Roofing Contractor

Wind Driven Roof Repair

Now you see it, now you don’t. Well there’s a mystery for you. We’ve had it happen to us and here’s what you need to know about it if it happens at your business, too.

How many times has that happened to you? You see something and you want others to see it too. So you call someone to come and look at it, but by the time they can come it’s gone… disappeared. No, not a UFO… water leaking into your business when it’s raining. But the mystery is, that it doesn’t leak every time it rains.

So it’s hard to get someone to look at with you when you don’t know when it’s going to happen again. We *recommend Fireman Roofing in Arlington to come take a look at it if you’re having the same problem.

So, what’s the deal Bill, what’s going on?

Well, probably it only leaks when the wind is blowing. And most likely the mystery is “wind driven rain.” Your roof may not leak every time it rains. Unless it leaks every time it rains, then it’s not just a problem like a missing shingle, hole in the roof, or a flashing issue. The problem is caused most likely by wind that is being blown horizontally.

Unless your roof is completely sealed from top to bottom there can always be a possibility that moister can be forced in by wind driven rain. That would include every, crack, cranny, vent, perforation, slot, slit… well, you get the picture. Most roofs are designed for the rain to just run off. But wind can be driven sideways blowing rain up into the inside of the vents on your roof allowing the water to enter the attic and running down to even stain the ceilings in the interior of your home.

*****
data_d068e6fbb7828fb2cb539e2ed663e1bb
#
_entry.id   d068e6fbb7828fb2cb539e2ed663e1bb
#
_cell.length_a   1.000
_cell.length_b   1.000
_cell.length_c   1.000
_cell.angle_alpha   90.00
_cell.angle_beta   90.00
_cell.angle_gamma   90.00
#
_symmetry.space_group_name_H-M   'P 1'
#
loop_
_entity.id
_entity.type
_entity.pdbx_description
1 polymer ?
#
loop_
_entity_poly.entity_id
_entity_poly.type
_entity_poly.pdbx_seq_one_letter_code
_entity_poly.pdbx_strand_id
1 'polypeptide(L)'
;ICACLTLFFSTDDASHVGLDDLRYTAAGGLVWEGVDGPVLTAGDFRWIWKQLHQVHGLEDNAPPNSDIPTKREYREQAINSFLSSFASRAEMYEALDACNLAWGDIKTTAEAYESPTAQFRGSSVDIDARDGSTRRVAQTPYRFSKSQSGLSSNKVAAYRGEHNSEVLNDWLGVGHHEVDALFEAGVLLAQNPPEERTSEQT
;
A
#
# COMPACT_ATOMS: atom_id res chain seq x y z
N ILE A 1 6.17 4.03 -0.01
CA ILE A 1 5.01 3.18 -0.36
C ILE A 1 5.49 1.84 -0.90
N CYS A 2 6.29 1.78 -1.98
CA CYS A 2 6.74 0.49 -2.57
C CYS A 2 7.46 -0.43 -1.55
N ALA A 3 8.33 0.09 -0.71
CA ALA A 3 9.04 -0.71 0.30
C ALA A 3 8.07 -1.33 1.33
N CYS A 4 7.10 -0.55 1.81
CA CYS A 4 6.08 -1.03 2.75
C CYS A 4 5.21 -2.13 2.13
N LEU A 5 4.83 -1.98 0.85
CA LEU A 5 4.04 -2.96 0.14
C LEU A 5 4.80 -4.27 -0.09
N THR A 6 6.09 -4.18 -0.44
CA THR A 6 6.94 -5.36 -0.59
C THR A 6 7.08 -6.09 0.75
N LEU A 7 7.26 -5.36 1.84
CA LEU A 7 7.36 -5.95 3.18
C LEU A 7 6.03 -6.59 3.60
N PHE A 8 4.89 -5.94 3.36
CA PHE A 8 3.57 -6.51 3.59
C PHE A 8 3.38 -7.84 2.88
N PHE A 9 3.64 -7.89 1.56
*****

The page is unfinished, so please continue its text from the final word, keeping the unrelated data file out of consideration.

The wind can also blow the rain up under the eaves of your roof. And if not properly sealed around the trim with caulk, they can leak as well. Most ventilation systems on your roof prevent rain from entering your attic. But even the best of ventilation systems can allow wind driven rain to enter if the rain is propelled at just the right angle.

Other areas where wind driven rain might enter is through turbines. Turbines have louvers that allow heat to be drawn out of the attic by the wind blowing across them but the same louvers can allow access into the attic by high velocity wind. There are also a number of vents that may well be the problem too. Soffit vents can allow water to be blown up inside the soffit by high winds that ordinarily would be no problem. The same is true with gable vents, ridge vents, and turtle type vents.

In short, you may only have leaks when the wind is driving the rain at a high velocity or driven horizontally. To be sure your problem can be addressed properly call your qualified roofing team to analyze your roof and give you their expert opinion. They have seen it before and can advise you what needs to happen in order to solve your mystery.

*Promoted and paid for by Fireman Roofing.